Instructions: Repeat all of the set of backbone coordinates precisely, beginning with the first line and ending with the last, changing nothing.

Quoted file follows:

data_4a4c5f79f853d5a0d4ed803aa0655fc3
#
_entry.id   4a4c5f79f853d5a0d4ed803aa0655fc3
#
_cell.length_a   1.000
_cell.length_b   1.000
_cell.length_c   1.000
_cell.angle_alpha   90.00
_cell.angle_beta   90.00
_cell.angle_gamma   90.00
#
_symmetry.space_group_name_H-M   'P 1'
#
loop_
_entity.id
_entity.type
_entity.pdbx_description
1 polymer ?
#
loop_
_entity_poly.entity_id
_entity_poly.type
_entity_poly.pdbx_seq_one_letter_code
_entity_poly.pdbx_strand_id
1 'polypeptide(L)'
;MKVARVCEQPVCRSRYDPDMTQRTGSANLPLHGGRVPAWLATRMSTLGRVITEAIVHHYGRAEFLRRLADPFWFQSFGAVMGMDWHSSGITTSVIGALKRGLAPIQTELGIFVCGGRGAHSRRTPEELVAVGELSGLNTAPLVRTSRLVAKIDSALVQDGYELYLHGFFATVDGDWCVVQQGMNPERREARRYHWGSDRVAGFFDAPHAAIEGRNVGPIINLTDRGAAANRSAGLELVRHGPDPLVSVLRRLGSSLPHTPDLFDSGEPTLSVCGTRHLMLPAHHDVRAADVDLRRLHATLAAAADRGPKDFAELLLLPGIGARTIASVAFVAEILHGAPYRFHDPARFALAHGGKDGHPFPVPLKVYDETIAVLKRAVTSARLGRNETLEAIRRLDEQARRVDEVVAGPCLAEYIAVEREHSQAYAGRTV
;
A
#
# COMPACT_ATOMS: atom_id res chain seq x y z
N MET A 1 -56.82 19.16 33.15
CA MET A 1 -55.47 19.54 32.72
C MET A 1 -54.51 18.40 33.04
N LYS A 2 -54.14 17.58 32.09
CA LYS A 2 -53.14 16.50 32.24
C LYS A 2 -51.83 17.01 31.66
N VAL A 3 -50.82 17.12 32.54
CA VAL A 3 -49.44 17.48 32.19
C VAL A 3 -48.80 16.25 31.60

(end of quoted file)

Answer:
data_4a4c5f79f853d5a0d4ed803aa0655fc3
#
_entry.id   4a4c5f79f853d5a0d4ed803aa0655fc3
#
_cell.length_a   1.000
_cell.length_b   1.000
_cell.length_c   1.000
_cell.angle_alpha   90.00
_cell.angle_beta   90.00
_cell.angle_gamma   90.00
#
_symmetry.space_group_name_H-M   'P 1'
#
loop_
_entity.id
_entity.type
_entity.pdbx_description
1 polymer ?
#
loop_
_entity_poly.entity_id
_entity_poly.type
_entity_poly.pdbx_seq_one_letter_code
_entity_poly.pdbx_strand_id
1 'polypeptide(L)'
;MKVARVCEQPVCRSRYDPDMTQRTGSANLPLHGGRVPAWLATRMSTLGRVITEAIVHHYGRAEFLRRLADPFWFQSFGAVMGMDWHSSGITTSVIGALKRGLAPIQTELGIFVCGGRGAHSRRTPEELVAVGELSGLNTAPLVRTSRLVAKIDSALVQDGYELYLHGFFATVDGDWCVVQQGMNPERREARRYHWGSDRVAGFFDAPHAAIEGRNVGPIINLTDRGAAANRSAGLELVRHGPDPLVSVLRRLGSSLPHTPDLFDSGEPTLSVCGTRHLMLPAHHDVRAADVDLRRLHATLAAAADRGPKDFAELLLLPGIGARTIASVAFVAEILHGAPYRFHDPARFALAHGGKDGHPFPVPLKVYDETIAVLKRAVTSARLGRNETLEAIRRLDEQARRVDEVVAGPCLAEYIAVEREHSQAYAGRTV
;
A
#
# COMPACT_ATOMS: atom_id res chain seq x y z
N MET A 1 -56.82 19.16 33.15
CA MET A 1 -55.47 19.54 32.72
C MET A 1 -54.51 18.40 33.04
N LYS A 2 -54.14 17.58 32.09
CA LYS A 2 -53.14 16.50 32.24
C LYS A 2 -51.83 17.01 31.66
N VAL A 3 -50.82 17.12 32.54
CA VAL A 3 -49.44 17.48 32.19
C VAL A 3 -48.80 16.25 31.60